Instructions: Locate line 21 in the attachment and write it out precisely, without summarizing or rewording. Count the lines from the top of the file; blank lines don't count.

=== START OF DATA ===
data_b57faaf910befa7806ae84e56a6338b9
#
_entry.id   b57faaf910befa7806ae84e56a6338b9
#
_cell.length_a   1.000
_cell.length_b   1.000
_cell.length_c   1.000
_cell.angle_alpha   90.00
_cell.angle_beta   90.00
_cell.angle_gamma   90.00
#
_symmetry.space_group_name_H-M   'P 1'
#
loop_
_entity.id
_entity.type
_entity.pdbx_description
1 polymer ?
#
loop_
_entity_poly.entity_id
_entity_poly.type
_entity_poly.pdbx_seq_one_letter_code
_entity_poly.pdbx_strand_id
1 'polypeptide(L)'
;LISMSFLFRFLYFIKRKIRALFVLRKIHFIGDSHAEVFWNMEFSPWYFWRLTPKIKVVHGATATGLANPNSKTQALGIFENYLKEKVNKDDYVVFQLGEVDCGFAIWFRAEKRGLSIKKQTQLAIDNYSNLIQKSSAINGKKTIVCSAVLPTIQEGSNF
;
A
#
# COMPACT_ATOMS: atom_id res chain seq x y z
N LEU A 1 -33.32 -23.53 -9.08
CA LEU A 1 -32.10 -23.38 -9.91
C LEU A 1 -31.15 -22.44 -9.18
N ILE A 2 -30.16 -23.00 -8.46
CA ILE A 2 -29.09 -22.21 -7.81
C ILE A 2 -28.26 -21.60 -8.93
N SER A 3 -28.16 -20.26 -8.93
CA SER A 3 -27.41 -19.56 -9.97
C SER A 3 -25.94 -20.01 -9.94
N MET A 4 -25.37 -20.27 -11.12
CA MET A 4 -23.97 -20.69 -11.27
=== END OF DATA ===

_entity_poly.entity_id